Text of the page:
Needed: A white paper on the Indian economy

The Indian economy is going through a phase in which it is difficult to spot a piece of good news. Economic growth is slowing. Exports continue to decline. Retail inflation is on the rise. Jobs are not growing. Bank credit growth has decelerated. Electricity use has dropped. Tax revenues are growing at a slow pace — much less than what the Budget had projected, making the government’s target for fiscal deficit in the current year unachievable.

The sentiment, a key factor in an economy, is also on a downswing. Of course, a few steps have been taken by the government in the past few weeks like the cut in the corporation tax rates and the announcement of packages for reviving housing, real estate, automobiles and exports. But there has as yet been no respite from economic distress.

What should the government do? Different proposals to revive the economy are reportedly under consideration. They range from a package of additional investment for infrastructure, changes in income-tax rates, policy reforms and privatisation. These measures will help, but their impact would not be immediate. Before even ensuring an improvement in the key economic growth numbers, it will be important to address the current downbeat mood in the economy. Economic sentiment is as important as the actual data on the economy. So, here is an attempt at listing out a couple of measures that the government should examine to start the process of reversing the downturn in the current mood.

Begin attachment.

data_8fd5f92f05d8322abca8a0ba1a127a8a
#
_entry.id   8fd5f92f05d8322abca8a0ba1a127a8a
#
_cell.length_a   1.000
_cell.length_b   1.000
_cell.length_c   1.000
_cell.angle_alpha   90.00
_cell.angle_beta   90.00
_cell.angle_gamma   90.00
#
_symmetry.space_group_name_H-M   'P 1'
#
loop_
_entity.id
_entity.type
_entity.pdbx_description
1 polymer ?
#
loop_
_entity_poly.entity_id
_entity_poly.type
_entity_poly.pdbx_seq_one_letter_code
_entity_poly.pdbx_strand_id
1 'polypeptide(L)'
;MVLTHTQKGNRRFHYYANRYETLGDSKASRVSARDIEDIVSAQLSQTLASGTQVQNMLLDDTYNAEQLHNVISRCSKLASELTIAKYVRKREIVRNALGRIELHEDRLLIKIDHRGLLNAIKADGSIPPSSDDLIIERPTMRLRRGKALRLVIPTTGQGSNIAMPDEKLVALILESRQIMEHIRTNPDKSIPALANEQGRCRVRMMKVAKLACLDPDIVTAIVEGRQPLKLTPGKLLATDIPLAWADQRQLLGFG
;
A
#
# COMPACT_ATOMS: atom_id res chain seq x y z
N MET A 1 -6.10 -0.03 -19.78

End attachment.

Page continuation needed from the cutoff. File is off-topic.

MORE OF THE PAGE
The first big step that the government must consider is to come out with a white paper on the state of the Indian economy. Various members of the government and several other institutions, including think tanks and rating agencies, have made different comments on the nature of the problem and the challenges that the Indian economy faces at present. The markets and industry are not sure which narratives they must accept and which ones they can reject. This uncertainty has also helped fuel the negative sentiment on the economy.

Therefore, this is the ideal time for the government to come out with a status paper revealing what it believes to be the Indian economy’s actual condition and prospects. Such a document can be prepared quickly and its credibility will be enhanced if the task is given to an independent economist who could prepare a report with the help of government economists, experts and officials in the finance ministry. Remember the report by Vijay L Kelkar on the state of the economy during the winter of 2012! The Indian economy needs something similar.

Such a report should help the government manage  people’s expectations from the Budget, due to be presented in less than 11 weeks from now. These expectations are running high and it would be good to place these expectations in the context of the current state of the economy. A report on the economy by an independent expert will help present the current scenario and the challenges that lie ahead. The pre-Budget Economic Survey, to be presented just a day or two before the Budget, will be a bit too late for managing such expectations.